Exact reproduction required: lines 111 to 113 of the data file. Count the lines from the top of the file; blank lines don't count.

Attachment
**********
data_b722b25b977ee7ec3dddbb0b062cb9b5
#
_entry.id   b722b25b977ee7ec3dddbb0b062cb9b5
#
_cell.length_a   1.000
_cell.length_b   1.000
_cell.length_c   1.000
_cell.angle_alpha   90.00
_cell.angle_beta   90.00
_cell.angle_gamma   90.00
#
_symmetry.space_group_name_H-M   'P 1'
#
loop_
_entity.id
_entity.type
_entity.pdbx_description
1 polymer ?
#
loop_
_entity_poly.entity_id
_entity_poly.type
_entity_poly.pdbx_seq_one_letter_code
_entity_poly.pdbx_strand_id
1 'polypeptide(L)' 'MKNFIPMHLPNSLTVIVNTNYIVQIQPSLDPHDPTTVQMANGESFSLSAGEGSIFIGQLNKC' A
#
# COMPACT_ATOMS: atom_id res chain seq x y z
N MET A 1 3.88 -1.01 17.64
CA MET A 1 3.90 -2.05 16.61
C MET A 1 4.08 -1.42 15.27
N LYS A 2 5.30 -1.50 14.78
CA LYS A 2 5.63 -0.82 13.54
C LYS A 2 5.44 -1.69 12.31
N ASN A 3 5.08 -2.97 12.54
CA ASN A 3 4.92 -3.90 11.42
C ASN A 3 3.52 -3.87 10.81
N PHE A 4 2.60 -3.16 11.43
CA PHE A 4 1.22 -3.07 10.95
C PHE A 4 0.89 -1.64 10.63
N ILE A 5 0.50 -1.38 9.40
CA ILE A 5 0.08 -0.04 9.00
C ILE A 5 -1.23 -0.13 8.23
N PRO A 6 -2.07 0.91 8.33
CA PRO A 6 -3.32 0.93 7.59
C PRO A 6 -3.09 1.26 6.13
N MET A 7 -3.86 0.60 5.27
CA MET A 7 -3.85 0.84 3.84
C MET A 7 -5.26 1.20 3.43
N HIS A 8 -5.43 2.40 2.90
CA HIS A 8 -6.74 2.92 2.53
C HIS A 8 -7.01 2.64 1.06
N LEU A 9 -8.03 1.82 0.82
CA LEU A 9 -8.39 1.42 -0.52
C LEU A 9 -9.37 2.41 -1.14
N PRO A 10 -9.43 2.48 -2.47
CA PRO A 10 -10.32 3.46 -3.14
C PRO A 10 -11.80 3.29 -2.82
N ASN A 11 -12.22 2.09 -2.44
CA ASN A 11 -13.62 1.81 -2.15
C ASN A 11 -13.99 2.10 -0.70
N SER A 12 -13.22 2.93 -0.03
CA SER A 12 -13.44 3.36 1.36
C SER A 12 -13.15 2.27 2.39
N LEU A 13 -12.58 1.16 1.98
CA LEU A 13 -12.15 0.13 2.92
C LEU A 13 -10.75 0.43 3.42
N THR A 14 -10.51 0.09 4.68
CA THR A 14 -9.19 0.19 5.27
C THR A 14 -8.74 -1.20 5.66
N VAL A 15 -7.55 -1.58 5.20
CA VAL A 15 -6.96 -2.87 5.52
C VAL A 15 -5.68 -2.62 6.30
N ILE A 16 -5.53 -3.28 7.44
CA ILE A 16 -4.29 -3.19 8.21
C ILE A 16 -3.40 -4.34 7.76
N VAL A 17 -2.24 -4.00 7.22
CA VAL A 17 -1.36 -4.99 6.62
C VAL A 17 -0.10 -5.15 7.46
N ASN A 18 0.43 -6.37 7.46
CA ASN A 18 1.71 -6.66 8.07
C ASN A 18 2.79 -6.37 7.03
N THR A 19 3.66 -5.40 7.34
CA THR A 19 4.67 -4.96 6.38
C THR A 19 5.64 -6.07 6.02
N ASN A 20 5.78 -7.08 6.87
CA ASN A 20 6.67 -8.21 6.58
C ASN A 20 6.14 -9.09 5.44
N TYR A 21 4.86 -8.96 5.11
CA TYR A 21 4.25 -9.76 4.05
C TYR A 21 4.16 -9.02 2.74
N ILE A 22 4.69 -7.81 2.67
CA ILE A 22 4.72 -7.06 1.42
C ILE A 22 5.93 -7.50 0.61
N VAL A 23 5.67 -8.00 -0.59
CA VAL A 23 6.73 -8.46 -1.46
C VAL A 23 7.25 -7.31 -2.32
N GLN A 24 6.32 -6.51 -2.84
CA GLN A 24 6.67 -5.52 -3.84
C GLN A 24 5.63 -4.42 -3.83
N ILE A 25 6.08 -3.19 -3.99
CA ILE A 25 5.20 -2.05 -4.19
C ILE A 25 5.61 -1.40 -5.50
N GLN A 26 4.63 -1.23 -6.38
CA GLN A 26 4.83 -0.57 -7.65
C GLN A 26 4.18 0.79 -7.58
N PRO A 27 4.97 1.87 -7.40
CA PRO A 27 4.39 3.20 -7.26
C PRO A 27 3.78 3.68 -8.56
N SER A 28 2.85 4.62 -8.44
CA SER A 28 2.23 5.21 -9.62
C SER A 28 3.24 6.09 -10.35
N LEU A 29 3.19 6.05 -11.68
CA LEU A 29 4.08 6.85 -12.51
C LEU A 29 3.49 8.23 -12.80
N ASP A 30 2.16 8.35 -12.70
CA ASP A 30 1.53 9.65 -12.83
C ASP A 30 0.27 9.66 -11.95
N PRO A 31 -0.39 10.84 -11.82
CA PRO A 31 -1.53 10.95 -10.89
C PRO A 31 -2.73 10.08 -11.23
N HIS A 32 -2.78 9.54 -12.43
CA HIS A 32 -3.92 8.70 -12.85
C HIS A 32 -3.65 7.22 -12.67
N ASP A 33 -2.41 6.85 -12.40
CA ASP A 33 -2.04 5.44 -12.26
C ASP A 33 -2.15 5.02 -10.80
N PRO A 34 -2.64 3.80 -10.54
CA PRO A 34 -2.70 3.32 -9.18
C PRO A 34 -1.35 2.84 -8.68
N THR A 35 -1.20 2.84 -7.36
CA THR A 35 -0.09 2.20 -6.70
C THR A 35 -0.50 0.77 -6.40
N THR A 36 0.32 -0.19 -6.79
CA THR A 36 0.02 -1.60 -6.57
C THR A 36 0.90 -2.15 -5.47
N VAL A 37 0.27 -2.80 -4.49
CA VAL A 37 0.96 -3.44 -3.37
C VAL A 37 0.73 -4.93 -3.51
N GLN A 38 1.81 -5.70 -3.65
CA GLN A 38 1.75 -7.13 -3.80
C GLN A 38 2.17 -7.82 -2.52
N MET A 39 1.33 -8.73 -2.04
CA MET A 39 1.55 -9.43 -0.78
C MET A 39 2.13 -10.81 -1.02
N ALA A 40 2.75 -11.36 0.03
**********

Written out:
C SER A 28 3.24 6.09 -10.35
N LEU A 29 3.19 6.05 -11.68
CA LEU A 29 4.08 6.85 -12.51